Winter melon

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"Kundol" redirects here. For the Lake, see Kundol Lake.
Winter Melon
W tougan4091.jpg
Nearly mature winter melon
Scientific classification
Kingdom: Plantae
(unranked): Angiosperms
(unranked): Eudicots
(unranked): Rosids
Order: Cucurbitales
Family: Cucurbitaceae
Subfamily: Cucurbitoideae
Tribe: Benincaseae
Subtribe: Benincasinae
Genus: Benincasa
Savi
Species: B. hispida
Binomial name
Benincasa hispida
Thunb.
Synonyms[1]
Winter melon, (Waxgourd), raw
Nutritional value per 100 g (3.5 oz)
Energy 54 kJ (13 kcal)
3 g
Dietary fiber 2.9 g
0.2 g
0.4 g
Vitamins
Thiamine (B1)
(3%)
0.04 mg
Riboflavin (B2)
(9%)
0.11 mg
Niacin (B3)
(3%)
0.4 mg
(3%)
0.133 mg
Vitamin B6
(3%)
0.035 mg
Vitamin C
(16%)
13 mg
Trace metals
Calcium
(2%)
19 mg
Iron
(3%)
0.4 mg
Magnesium
(3%)
10 mg
Manganese
(3%)
0.058 mg
Phosphorus
(3%)
19 mg
Sodium
(7%)
111 mg
Zinc
(6%)
0.61 mg

Percentages are roughly approximated using US recommendations for adults.
Source: USDA Nutrient Database

The winter melon, also called white gourd, winter gourd, tallow gourd,[2] Chinese preserving melon,[2] or ash gourd,[2] is a vine grown for its very large fruit, eaten as a vegetable when mature. It is the only member of the genus Benincasa. The fruit is fuzzy when young. The immature melon has thick white flesh that is sweet when eaten. By maturity, the fruit loses its hairs and develops a waxy coating, giving rise to the name wax gourd, and providing a long shelf life. The melon may grow as large as 80 cm in length. Although the fruit is referred to as a "melon," the fully grown crop is not sweet. Originally cultivated in Southeast Asia, the winter melon is now widely grown in East Asia and South Asia as well.

Winter melon is also a common name for members of the Inodorus cultivar group of the muskmelon (Cucumis melo L), more commonly known as casaba or honeydew melons.

Uses[edit]

The winter melon requires very warm weather to grow but can be stored for many months much like winter squash. It is commonly eaten throughout winter in countries of deciduous vegetation such as China, as one of the few vegetables available during winter, hence its Chinese name literally means 'winter melon'. The winter melon can typically be stored for 12 months.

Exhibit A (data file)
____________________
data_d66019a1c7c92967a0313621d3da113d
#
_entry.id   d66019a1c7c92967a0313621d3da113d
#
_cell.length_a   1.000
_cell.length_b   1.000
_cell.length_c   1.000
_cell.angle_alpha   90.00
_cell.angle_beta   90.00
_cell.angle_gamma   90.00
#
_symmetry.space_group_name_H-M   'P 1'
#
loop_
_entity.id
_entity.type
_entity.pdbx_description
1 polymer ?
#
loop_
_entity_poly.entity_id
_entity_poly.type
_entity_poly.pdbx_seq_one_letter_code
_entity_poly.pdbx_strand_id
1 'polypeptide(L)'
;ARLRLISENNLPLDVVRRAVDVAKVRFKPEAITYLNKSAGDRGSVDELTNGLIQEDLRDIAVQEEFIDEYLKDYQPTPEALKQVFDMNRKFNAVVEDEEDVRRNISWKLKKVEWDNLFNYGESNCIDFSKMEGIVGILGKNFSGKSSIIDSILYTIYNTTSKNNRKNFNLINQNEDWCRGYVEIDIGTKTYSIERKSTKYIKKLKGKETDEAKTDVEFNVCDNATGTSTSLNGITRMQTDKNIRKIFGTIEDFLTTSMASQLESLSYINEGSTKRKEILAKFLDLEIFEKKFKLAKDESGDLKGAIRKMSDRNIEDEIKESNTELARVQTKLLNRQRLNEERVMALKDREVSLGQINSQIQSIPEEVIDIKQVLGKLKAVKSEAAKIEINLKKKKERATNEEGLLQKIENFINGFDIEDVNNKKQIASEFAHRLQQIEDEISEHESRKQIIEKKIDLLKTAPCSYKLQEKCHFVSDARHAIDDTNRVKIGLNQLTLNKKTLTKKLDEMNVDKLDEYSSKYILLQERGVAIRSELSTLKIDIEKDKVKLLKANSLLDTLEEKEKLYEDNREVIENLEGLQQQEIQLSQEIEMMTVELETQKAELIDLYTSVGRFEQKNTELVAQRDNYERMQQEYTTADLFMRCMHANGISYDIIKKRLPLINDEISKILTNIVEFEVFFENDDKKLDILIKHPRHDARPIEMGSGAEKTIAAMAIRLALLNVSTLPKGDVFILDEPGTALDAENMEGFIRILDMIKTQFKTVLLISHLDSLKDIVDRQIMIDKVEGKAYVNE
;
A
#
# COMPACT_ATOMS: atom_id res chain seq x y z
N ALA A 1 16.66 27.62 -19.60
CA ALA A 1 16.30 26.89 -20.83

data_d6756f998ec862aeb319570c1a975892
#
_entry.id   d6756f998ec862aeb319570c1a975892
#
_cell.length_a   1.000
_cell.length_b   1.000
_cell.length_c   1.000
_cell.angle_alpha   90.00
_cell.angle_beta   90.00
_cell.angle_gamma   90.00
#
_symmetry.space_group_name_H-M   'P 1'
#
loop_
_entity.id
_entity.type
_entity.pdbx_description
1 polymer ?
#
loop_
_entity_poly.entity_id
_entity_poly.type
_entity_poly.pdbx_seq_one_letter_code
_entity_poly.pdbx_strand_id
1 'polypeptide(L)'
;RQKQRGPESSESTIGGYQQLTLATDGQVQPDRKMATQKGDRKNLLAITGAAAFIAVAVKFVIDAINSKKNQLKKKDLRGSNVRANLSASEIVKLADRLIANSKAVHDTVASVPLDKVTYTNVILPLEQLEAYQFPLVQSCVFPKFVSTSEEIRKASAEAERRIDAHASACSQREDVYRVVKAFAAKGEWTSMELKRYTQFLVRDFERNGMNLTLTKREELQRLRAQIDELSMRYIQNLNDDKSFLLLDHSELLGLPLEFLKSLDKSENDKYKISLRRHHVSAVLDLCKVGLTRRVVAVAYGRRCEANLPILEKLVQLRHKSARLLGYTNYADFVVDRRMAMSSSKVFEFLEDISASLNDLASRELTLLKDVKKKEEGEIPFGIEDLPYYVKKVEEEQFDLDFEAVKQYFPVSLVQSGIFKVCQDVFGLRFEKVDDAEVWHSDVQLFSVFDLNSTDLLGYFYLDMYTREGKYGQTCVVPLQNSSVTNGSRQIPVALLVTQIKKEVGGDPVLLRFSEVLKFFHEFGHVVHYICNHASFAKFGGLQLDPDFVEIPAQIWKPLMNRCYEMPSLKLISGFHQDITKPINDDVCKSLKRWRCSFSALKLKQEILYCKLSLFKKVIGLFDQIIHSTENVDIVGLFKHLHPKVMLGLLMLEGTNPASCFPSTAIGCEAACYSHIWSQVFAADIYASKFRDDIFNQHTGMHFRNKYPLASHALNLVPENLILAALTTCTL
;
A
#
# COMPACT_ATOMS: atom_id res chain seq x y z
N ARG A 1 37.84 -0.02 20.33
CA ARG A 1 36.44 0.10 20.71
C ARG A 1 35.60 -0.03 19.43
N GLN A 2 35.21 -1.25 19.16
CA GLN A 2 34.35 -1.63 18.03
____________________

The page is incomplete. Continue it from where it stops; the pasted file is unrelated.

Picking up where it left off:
In Vietnamese cuisine, it is called bí đao, which is usually used to make soup or stew. When cooked with pork short ribs, the resulting soup can help produce more milk for breastfeeding mothers.[citation needed]

In Chinese cuisine the melons are used in stir fry or usually combined with pork or pork/beef bones to make winter melon soup, often served in the scooped out melon, carved by scraping off the waxy coating. It is also chopped and candied[3] as wintermelon candy (táng dōng guā) to be commonly eaten at New Year festivals, or as filling for Sweetheart cake (lǎopó bǐng). It has also been used as the base filling in Chinese and Taiwanese mooncakes for the Moon Festival.

Winter melon is called kundol, kondol, or gondol in the Philippines. It is candied (referred to plainly as kundol)and is used as a pastry filing for bakpia (hopia in the Philippines). It is also an ingredient in some savory soups (sabaw) and stir-fries (guisado). It is one of the vegetables mentioned in the Filipino folk song "Bahay Kubo."

In North India and Pakistan, the vegetable is also used to prepare a candy called Petha. In South Indian cuisine, it is used to make curries. In Ayurvedic remedies it used to increase appetite also its fresh juice is used to cure kidney stones[citation needed]. The seeds are cooked in milk and taken to increase "sperm count" and to improve sperm locomotion.[citation needed]

Occasionally, it is used to produce a fruit drink which has a very distinctive taste. It is usually sweetened with caramelized sugar. In Southeast Asia, the drink is widely marketed as winter melon tea.

The shoots, tendrils, and leaves of the plant may also be eaten as greens.

In India, Ash gourd is used to make a liquefied dish with curds or buttermilk (a popular traditional South Indian recipe).[4]

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